After months of closed state park campgrounds due to the pandemic, I was finally able to go camping in our little trailer. I was expecting a relaxing and peaceful weekend, but what I got was something different.

Back before the pandemic shut everything down, I made a reservation at Elk Neck State Park in Maryland for Father’s Day weekend. So we headed out on Friday for the delayed start of our camping season. 

We had a great campsite; it was large, private, and surrounded by woods. The site didn’t have electricity for the camper, but we often camp that way. Propane and battery power are all we need for a weekend of camping in the camper. After getting situated, we had dinner and enjoyed a relaxing campfire. And, of course, my antenna went up, and I set up the radio. 

Our campsite at Elk Neck State Park in Maryland. This was literally the calm before the storm.
Our campsite at Elk Neck State Park in Maryland. This was literally the calm before the storm.

During the evening, the trailer battery started to fade. Eventually, it died altogether. It’s a 100 Ah deep cycle battery that has served us well for several camping seasons. Without it, we had no lights, the propane refrigerator wouldn’t start, and we had no water for the toilet. (I can hear the backpackers out there laughing right now.)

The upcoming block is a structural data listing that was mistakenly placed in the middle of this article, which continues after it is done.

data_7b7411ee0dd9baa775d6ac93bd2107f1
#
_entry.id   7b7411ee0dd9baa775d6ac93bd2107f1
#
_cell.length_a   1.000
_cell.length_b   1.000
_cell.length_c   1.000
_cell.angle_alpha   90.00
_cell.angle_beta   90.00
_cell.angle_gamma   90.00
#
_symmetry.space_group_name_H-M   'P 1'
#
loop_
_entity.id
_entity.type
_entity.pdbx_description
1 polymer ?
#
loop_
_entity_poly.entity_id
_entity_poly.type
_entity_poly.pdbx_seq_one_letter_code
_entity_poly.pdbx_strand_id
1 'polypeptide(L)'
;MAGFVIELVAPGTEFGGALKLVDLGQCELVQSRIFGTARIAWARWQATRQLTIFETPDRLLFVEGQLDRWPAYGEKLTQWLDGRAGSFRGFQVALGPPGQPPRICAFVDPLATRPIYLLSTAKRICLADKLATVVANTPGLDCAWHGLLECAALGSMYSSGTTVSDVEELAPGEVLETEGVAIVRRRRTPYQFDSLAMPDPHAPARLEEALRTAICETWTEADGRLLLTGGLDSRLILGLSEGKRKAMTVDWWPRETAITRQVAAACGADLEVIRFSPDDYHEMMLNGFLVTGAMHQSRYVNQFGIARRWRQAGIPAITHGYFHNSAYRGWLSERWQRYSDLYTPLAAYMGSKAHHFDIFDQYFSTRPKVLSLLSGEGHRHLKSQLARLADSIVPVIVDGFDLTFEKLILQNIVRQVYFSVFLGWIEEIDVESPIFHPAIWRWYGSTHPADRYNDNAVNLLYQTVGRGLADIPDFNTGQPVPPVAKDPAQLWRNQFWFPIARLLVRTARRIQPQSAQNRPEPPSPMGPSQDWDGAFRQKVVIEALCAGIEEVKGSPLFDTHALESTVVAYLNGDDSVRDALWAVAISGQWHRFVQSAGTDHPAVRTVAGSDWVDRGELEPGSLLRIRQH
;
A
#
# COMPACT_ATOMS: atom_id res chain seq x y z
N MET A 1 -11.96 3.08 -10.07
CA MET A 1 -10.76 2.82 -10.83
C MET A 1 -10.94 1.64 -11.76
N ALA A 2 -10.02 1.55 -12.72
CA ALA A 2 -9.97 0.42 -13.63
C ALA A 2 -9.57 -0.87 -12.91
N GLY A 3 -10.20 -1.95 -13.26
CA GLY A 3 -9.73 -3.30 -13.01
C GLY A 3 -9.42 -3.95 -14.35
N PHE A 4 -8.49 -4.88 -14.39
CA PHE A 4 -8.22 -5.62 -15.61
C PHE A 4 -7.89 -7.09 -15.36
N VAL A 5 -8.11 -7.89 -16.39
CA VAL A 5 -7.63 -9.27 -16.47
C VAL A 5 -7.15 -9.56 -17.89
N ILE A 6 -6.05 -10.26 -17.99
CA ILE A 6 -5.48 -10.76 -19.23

Fortunately, I had an extra 35 Ah battery I could press into service as a backup. After swapping a few connections, we were back in business. We used some alkaline battery-powered lights inside the camper to minimize the current draw on the smaller battery.

On Saturday, we awoke to some great weather and watched a deer pass by in the woods. Radio-wise, I started the day with a CW chat with KB4GYT in South Carolina. But, as the morning progressed, we started hearing some rumbling off in the distance. By mid-day, the storms moved in, and it continued to rain the rest of the afternoon.,

To our good fortune, the rain let up around dinner time. As we were finishing our dinner, however, we heard the propane gas detector in the trailer starting to chirp. That chirp meant we had another depleted battery on our hands.